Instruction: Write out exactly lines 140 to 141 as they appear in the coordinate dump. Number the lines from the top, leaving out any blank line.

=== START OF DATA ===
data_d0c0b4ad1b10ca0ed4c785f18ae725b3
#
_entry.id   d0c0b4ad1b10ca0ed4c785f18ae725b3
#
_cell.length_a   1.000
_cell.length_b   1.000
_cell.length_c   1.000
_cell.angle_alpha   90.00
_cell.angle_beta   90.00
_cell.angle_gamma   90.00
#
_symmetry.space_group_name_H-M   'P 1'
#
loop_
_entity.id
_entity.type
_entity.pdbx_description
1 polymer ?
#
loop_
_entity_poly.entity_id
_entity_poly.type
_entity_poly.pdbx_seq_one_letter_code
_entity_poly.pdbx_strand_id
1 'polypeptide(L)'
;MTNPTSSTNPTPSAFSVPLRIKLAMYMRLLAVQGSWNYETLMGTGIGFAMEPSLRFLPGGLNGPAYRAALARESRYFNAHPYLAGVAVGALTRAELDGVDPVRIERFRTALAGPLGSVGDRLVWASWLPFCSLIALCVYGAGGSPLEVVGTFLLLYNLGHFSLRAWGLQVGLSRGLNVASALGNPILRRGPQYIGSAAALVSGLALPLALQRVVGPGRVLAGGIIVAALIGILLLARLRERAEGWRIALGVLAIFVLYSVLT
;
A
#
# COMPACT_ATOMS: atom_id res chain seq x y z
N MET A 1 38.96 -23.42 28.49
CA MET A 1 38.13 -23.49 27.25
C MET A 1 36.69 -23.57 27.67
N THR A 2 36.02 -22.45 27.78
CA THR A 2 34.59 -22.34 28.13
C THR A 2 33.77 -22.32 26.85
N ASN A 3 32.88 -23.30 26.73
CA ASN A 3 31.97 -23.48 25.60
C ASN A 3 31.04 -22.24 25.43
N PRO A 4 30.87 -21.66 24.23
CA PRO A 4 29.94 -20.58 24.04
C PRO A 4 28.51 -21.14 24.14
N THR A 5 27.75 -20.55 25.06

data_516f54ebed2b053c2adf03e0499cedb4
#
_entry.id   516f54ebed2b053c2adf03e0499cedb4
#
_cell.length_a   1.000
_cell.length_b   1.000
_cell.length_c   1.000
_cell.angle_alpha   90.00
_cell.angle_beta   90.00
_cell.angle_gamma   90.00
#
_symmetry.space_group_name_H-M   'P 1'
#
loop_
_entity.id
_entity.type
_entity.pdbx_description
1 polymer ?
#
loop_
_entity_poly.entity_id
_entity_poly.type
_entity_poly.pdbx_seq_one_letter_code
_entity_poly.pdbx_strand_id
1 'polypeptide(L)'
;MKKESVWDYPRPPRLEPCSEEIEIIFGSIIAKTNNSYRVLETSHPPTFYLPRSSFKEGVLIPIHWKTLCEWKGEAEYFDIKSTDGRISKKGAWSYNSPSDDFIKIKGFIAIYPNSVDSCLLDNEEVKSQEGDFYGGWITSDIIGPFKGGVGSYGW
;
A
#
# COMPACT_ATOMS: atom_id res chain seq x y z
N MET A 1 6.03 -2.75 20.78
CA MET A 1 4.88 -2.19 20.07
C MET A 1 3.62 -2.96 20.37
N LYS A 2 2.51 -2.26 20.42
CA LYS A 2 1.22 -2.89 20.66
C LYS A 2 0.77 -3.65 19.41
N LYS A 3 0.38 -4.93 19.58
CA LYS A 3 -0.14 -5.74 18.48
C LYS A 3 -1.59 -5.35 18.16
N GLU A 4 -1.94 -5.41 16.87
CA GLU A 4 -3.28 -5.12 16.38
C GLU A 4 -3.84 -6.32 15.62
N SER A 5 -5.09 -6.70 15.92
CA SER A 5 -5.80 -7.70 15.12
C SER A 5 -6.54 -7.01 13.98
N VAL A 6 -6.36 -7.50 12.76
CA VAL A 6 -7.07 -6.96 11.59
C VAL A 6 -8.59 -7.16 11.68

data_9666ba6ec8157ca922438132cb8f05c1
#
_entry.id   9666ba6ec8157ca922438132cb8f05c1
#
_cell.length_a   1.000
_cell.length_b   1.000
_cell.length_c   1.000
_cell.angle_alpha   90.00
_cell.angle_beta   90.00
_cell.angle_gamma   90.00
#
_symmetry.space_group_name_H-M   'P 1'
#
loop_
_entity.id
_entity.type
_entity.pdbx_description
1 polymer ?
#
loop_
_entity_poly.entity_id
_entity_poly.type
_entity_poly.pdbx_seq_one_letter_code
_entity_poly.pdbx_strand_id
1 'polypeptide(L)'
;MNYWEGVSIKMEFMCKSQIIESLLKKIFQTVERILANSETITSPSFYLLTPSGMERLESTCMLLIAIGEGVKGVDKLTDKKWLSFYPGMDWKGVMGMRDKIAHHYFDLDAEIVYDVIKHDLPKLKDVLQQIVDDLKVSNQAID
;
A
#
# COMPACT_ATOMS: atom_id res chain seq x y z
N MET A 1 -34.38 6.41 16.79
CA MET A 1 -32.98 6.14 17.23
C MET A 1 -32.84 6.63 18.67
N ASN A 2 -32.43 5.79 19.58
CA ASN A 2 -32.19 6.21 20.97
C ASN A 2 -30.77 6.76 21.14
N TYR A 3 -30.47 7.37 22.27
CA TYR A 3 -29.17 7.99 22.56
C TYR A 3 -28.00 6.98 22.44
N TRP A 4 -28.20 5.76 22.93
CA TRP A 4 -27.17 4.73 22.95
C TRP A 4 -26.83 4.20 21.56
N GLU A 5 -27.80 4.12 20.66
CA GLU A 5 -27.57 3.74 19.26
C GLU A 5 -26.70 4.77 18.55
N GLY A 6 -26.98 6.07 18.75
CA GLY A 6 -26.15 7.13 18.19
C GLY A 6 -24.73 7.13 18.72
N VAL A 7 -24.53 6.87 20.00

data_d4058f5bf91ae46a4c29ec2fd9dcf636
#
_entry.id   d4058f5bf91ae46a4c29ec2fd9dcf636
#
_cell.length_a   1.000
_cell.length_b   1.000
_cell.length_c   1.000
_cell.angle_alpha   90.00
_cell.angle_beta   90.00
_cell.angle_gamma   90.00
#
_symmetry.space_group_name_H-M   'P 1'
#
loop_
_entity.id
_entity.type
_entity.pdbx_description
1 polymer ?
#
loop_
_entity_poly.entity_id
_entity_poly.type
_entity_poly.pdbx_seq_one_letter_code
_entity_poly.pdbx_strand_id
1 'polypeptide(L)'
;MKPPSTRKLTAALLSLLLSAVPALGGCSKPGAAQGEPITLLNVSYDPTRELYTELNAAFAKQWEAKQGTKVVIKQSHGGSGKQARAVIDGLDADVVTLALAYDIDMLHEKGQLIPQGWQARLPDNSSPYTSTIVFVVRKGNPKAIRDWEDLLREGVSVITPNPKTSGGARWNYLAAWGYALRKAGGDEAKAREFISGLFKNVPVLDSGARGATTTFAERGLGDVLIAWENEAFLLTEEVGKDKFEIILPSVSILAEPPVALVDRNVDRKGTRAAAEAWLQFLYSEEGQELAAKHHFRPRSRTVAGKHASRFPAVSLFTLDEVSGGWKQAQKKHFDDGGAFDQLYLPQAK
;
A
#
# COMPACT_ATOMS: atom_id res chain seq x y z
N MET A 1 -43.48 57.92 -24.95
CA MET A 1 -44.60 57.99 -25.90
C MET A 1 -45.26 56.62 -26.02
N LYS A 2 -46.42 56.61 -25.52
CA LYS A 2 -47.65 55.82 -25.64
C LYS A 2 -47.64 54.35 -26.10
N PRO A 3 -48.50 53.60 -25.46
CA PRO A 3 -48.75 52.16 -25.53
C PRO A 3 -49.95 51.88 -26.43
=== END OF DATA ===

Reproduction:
N VAL A 7 -24.53 6.87 20.00

data_d4058f5bf91ae46a4c29ec2fd9dcf636